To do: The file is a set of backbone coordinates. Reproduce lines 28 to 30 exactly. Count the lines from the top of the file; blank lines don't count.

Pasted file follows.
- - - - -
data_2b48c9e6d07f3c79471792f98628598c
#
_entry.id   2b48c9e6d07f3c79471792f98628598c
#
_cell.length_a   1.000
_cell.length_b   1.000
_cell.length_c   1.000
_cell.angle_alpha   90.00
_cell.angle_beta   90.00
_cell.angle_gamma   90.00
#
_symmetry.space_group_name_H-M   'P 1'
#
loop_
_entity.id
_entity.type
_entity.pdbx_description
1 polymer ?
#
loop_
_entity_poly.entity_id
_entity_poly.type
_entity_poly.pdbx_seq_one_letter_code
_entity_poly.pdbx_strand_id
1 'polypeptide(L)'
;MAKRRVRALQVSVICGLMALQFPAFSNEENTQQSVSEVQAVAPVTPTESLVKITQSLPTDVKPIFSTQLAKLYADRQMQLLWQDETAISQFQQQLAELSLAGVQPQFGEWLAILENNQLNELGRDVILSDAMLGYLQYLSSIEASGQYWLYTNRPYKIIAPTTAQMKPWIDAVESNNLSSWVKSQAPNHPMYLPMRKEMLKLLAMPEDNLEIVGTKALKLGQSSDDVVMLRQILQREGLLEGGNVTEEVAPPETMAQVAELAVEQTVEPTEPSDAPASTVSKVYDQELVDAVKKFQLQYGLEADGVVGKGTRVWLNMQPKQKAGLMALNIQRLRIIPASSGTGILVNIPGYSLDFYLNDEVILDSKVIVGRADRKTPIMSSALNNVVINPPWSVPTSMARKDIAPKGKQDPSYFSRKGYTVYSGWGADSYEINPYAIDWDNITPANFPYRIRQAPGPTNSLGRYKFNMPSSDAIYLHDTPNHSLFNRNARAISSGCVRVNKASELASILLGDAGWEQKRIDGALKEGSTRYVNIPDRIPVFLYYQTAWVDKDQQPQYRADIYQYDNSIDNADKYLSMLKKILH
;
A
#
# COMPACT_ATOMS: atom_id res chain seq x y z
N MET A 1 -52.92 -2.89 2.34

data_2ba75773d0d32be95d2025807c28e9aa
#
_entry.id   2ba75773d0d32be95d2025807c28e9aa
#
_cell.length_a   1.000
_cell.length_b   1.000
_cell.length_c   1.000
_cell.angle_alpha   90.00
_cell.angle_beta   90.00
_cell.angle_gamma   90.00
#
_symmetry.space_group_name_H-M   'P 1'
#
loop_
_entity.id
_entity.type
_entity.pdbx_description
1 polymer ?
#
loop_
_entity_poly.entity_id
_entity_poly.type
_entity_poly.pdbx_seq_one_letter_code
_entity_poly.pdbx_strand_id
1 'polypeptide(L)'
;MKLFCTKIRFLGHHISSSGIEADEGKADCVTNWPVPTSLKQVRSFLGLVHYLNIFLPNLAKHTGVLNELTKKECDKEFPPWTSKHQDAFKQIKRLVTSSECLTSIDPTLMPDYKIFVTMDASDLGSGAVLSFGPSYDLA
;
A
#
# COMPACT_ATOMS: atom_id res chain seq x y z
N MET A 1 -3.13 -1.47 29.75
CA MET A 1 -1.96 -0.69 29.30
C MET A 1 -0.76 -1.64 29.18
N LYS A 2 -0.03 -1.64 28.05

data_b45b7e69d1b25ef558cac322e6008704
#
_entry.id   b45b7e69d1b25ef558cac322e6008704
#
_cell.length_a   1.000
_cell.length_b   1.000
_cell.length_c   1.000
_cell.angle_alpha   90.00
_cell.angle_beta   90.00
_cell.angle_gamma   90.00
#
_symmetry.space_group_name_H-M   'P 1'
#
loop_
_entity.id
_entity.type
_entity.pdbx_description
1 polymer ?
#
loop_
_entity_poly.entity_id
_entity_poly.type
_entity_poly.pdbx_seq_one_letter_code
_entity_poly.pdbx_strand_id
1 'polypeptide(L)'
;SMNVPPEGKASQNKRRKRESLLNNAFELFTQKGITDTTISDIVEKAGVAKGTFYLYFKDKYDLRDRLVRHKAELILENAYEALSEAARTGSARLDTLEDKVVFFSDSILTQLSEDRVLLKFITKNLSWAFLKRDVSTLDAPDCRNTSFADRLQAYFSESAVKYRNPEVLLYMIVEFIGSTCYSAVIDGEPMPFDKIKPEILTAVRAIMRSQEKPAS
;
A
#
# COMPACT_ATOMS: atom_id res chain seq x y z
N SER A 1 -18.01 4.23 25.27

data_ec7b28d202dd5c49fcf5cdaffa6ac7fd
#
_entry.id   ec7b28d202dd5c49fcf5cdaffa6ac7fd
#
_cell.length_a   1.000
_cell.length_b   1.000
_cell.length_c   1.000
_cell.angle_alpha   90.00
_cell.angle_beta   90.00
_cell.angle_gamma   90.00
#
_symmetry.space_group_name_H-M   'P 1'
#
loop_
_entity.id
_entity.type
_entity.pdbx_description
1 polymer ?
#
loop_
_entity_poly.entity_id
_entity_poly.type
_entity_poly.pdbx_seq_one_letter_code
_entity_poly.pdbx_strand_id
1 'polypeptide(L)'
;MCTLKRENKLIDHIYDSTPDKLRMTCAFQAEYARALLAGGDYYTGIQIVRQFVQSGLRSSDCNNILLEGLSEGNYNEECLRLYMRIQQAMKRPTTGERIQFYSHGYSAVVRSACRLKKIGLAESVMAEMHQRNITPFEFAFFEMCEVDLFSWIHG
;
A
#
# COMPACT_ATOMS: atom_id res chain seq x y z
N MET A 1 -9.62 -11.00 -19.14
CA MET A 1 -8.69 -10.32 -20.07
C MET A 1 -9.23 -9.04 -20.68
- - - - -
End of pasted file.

A
#
# COMPACT_ATOMS: atom_id res chain seq x y z